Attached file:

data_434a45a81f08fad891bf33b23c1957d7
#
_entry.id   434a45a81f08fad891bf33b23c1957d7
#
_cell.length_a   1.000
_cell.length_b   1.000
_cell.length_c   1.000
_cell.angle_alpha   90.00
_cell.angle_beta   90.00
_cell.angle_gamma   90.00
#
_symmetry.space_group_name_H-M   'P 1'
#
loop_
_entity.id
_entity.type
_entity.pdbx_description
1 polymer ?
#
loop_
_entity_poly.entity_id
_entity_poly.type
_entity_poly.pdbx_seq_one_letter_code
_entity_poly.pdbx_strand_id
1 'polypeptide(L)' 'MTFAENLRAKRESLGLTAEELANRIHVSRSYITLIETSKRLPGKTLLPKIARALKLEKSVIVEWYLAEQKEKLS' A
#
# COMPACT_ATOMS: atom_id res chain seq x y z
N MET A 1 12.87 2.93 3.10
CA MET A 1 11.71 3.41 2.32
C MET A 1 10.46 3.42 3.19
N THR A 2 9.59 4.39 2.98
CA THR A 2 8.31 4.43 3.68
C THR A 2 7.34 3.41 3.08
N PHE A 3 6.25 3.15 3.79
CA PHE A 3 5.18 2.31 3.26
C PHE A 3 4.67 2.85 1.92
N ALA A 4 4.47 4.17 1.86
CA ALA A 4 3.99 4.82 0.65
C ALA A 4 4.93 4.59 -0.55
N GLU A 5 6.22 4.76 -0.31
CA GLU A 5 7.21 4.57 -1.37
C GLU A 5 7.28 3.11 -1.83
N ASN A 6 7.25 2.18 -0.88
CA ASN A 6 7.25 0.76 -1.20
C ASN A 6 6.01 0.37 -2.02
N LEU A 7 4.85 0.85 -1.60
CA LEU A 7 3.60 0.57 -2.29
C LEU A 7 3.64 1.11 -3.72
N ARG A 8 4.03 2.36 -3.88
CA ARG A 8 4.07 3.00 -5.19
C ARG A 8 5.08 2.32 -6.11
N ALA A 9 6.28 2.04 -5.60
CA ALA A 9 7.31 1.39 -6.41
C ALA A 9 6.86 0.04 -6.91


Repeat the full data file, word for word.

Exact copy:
data_434a45a81f08fad891bf33b23c1957d7
#
_entry.id   434a45a81f08fad891bf33b23c1957d7
#
_cell.length_a   1.000
_cell.length_b   1.000
_cell.length_c   1.000
_cell.angle_alpha   90.00
_cell.angle_beta   90.00
_cell.angle_gamma   90.00
#
_symmetry.space_group_name_H-M   'P 1'
#
loop_
_entity.id
_entity.type
_entity.pdbx_description
1 polymer ?
#
loop_
_entity_poly.entity_id
_entity_poly.type
_entity_poly.pdbx_seq_one_letter_code
_entity_poly.pdbx_strand_id
1 'polypeptide(L)' 'MTFAENLRAKRESLGLTAEELANRIHVSRSYITLIETSKRLPGKTLLPKIARALKLEKSVIVEWYLAEQKEKLS' A
#
# COMPACT_ATOMS: atom_id res chain seq x y z
N MET A 1 12.87 2.93 3.10
CA MET A 1 11.71 3.41 2.32
C MET A 1 10.46 3.42 3.19
N THR A 2 9.59 4.39 2.98
CA THR A 2 8.31 4.43 3.68
C THR A 2 7.34 3.41 3.08
N PHE A 3 6.25 3.15 3.79
CA PHE A 3 5.18 2.31 3.26
C PHE A 3 4.67 2.85 1.92
N ALA A 4 4.47 4.17 1.86
CA ALA A 4 3.99 4.82 0.65
C ALA A 4 4.93 4.59 -0.55
N GLU A 5 6.22 4.76 -0.31
CA GLU A 5 7.21 4.57 -1.37
C GLU A 5 7.28 3.11 -1.83
N ASN A 6 7.25 2.18 -0.88
CA ASN A 6 7.25 0.76 -1.20
C ASN A 6 6.01 0.37 -2.02
N LEU A 7 4.85 0.85 -1.60
CA LEU A 7 3.60 0.57 -2.29
C LEU A 7 3.64 1.11 -3.72
N ARG A 8 4.03 2.36 -3.88
CA ARG A 8 4.07 3.00 -5.19
C ARG A 8 5.08 2.32 -6.11
N ALA A 9 6.28 2.04 -5.60
CA ALA A 9 7.31 1.39 -6.41
C ALA A 9 6.86 0.04 -6.91